After Backlash, Gilead Ditches 'Orphan' Status For Virus Drug

Law360 (March 25, 2020, 10:58 PM EDT) -- Gilead Sciences Inc. on Wednesday said it would abandon its seven-year monopoly on an experimental drug that could be used to treat COVID-19, asking the U.S. Food and Drug Administration to rescind its so-called orphan drug designation following days of backlash from both public health groups and Sen. Bernie Sanders.

On Monday, Gilead was granted the designation for remdesivir, a drug that was used to treat Ebola in the wake of the 2014 virus outbreak. The special status is meant for diseases suffered by fewer than 200,000 people in the U.S. and gives drugmakers seven years of exclusivity on sales and tax credits, according to the FDA.

But the move was met with harsh criticism from public health groups as well as Sanders, who called the situation “insane” and “truly outrageous.” In a statement Tuesday, Sanders, I-Vt., urged the FDA to revoke the designation and make any treatment for COVID-19, the disease caused by the novel coronavirus, “free for everybody.”

In Wednesday’s announcement, Gilead said giving up the orphan drug designation would mean also losing the ability to forgo a time-intensive pediatric study plan, which could add months to the approval process.

Still, Gilead said it was confident it would be able to maintain an expedited timeline in seeking regulatory review without the special status.

“Gilead recognizes the urgent public health needs posed by the COVID-19 pandemic,” it said in the statement. “The company is working to advance the development of remdesivir as quickly as possible, and will provide updates as they become available.”

Gilead has already spent months evaluating the effectiveness of remdesivir in adults with COVID-19, the U.S. Centers for Disease Control and Prevention told lawmakers at a House appropriations hearing on March 11.

Clinical testing is underway at the National Institutes of Health to compare the drug with placebos, according to CDC Director Robert Redfield.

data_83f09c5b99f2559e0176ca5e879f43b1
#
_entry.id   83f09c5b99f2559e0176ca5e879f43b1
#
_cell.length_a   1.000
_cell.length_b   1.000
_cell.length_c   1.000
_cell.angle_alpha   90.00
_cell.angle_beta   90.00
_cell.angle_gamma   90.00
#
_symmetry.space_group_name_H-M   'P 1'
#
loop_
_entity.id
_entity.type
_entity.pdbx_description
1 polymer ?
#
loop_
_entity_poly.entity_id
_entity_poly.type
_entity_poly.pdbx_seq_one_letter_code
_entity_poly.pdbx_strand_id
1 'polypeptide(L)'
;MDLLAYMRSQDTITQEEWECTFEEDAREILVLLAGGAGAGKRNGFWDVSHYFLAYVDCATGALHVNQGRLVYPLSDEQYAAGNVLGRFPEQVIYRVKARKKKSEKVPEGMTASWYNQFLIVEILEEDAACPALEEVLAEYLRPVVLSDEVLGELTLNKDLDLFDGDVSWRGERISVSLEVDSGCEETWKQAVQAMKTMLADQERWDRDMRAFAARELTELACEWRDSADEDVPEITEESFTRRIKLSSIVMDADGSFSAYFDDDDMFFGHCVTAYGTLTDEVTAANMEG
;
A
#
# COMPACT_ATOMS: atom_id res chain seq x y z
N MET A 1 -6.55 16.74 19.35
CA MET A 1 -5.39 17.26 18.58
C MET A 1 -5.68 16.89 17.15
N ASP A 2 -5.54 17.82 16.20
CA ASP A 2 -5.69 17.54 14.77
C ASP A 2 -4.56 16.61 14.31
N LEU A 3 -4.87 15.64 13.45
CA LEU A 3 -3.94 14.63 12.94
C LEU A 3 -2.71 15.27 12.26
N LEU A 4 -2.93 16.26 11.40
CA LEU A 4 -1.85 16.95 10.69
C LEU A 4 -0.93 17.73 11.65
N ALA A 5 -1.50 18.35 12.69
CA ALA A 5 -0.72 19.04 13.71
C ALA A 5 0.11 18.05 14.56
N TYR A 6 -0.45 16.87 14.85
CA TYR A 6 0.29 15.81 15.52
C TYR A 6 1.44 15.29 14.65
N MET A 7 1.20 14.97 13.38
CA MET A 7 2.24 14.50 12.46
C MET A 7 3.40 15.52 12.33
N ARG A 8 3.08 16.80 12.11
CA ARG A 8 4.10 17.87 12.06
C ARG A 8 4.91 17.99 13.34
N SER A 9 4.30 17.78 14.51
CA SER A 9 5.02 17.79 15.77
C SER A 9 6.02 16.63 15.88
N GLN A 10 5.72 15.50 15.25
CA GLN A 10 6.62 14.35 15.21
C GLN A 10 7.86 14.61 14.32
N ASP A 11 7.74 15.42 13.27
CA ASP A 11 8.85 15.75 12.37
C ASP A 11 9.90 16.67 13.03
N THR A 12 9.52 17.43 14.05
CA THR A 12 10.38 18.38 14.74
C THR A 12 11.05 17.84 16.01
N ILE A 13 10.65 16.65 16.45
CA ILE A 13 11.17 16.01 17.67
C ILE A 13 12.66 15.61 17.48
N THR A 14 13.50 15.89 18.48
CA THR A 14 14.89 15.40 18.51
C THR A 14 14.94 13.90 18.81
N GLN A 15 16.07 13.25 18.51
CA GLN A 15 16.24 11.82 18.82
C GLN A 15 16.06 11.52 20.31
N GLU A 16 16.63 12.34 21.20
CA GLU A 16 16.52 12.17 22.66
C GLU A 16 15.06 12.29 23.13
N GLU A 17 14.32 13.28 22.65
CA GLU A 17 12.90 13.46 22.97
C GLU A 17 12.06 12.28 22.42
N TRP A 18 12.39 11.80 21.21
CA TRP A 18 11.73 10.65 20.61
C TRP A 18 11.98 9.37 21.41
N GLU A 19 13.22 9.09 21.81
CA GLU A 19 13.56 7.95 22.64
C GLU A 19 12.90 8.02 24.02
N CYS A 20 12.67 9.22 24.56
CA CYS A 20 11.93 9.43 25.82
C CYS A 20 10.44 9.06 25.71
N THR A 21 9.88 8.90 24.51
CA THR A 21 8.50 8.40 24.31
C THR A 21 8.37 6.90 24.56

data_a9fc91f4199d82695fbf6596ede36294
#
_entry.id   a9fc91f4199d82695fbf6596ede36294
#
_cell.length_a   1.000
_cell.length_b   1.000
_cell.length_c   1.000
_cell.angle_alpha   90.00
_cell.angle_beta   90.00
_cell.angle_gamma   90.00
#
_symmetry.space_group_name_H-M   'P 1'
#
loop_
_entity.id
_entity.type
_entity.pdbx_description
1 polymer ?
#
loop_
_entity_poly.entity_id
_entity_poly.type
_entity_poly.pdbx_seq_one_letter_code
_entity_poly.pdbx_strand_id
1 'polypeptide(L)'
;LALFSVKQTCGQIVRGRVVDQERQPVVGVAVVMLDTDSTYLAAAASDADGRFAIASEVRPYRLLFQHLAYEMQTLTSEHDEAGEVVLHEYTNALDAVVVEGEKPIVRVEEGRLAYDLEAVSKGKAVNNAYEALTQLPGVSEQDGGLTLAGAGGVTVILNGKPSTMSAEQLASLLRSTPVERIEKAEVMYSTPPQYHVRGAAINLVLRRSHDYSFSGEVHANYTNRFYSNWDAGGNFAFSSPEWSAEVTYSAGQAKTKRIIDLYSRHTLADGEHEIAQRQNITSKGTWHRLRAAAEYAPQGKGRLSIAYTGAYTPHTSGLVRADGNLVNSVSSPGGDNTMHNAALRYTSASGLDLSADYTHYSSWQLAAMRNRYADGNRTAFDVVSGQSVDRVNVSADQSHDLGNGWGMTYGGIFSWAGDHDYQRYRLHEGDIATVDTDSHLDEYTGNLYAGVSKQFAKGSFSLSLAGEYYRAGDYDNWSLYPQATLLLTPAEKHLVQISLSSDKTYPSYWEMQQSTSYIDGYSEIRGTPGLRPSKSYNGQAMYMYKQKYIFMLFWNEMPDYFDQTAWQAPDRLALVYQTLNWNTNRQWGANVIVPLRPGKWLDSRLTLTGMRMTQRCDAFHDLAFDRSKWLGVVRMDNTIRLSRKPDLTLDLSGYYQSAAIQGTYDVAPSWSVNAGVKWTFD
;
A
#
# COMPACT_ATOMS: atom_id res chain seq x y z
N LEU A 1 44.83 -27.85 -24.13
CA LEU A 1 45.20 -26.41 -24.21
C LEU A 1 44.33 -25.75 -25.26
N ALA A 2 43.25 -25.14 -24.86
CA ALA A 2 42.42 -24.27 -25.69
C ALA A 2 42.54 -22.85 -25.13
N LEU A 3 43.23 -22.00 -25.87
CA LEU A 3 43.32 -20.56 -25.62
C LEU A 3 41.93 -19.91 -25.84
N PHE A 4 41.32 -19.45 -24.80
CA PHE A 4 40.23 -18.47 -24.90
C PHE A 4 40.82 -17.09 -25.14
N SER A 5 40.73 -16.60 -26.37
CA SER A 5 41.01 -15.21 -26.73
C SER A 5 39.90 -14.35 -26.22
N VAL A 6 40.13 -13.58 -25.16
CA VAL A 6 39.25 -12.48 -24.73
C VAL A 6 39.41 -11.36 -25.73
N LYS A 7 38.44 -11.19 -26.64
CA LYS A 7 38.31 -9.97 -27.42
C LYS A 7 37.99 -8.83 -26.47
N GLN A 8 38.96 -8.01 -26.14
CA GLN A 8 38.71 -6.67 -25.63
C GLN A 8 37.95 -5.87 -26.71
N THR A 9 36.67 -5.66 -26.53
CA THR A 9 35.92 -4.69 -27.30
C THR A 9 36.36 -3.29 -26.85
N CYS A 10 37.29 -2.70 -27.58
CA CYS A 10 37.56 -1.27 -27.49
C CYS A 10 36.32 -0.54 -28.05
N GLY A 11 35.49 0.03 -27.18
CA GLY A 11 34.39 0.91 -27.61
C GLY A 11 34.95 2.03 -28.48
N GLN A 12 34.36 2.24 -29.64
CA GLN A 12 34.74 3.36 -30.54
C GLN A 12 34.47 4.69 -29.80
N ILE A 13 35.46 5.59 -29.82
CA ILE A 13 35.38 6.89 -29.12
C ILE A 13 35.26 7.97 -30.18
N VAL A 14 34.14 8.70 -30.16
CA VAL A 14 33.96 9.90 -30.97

“We’re going to know by April whether that drug works or not, and that’s important because that’s a drug that can save lives if it works,” Redfield said during the hearing.

Gilead is among a large group of companies attempting to develop a coronavirus vaccine. GeoVax Inc. and BravoVax Co. Ltd., as well as Regeneron Pharmaceuticals Inc. and Inovio Pharmaceuticals Inc., have also been working to develop a vaccine.

According to the FDA, orphan status is intended to assist with the development of pharmaceuticals for rare diseases and medical conditions that would otherwise not be profitable to produce.

As of Wednesday, COVID-19 had killed more than 18,400 people worldwide, with more than 400,000 cases reported across the globe, according to the World Health Organization. The U.S. has reported nearly 52,000 cases and 673 deaths, per WHO data. Those numbers are projected to spike drastically as the pandemic continues to spread at a dizzying pace.

A long list of public health groups cited those growing figures in a letter sent to Gilead CEO Daniel O'Day on Tuesday, writing that the virus “is anything but a rare disease.” The U.S. will likely surpass 200,000 cases in a number of days, the more than 50 groups said.

“Calling COVID-19 a rare disease mocks people’s suffering and exploits a loophole in the law to profiteer off a deadly pandemic,” they said, adding that the orphan status “is an unconscionable abuse” of the program.

In his statement Tuesday, Sanders slammed the FDA for “exploiting a law reserved for rare diseases to privatize a drug to treat a pandemic virus.”

“Now is not the time for profiteering in the pharmaceutical industry,” he said. “Now is the time to bring our scientists together to develop and produce the best treatment for the coronavirus as quickly as possible.”

Consumer group Public Citizen on Wednesday said it was “outrageous” that Gilead ever sought the orphan drug designation and that its decision to back off “is not enough.”

If remdesivir turns out to be a viable treatment for COVID-19, “then the world cannot afford to have one manufacturer maintain a monopoly over it,” Public Citizen said in the statement.

“Gilead must do more than make vague promises of reasonable pricing,” the group said. “It should commit right now to license the right and needed know-how to manufacture remdesivir to all qualified producers, in exchange for a modest royalty.”

--Additional reporting by Kevin Stawicki. Editing by Emily Kokoll.

For a reprint of this article, please contact reprints@law360.com.

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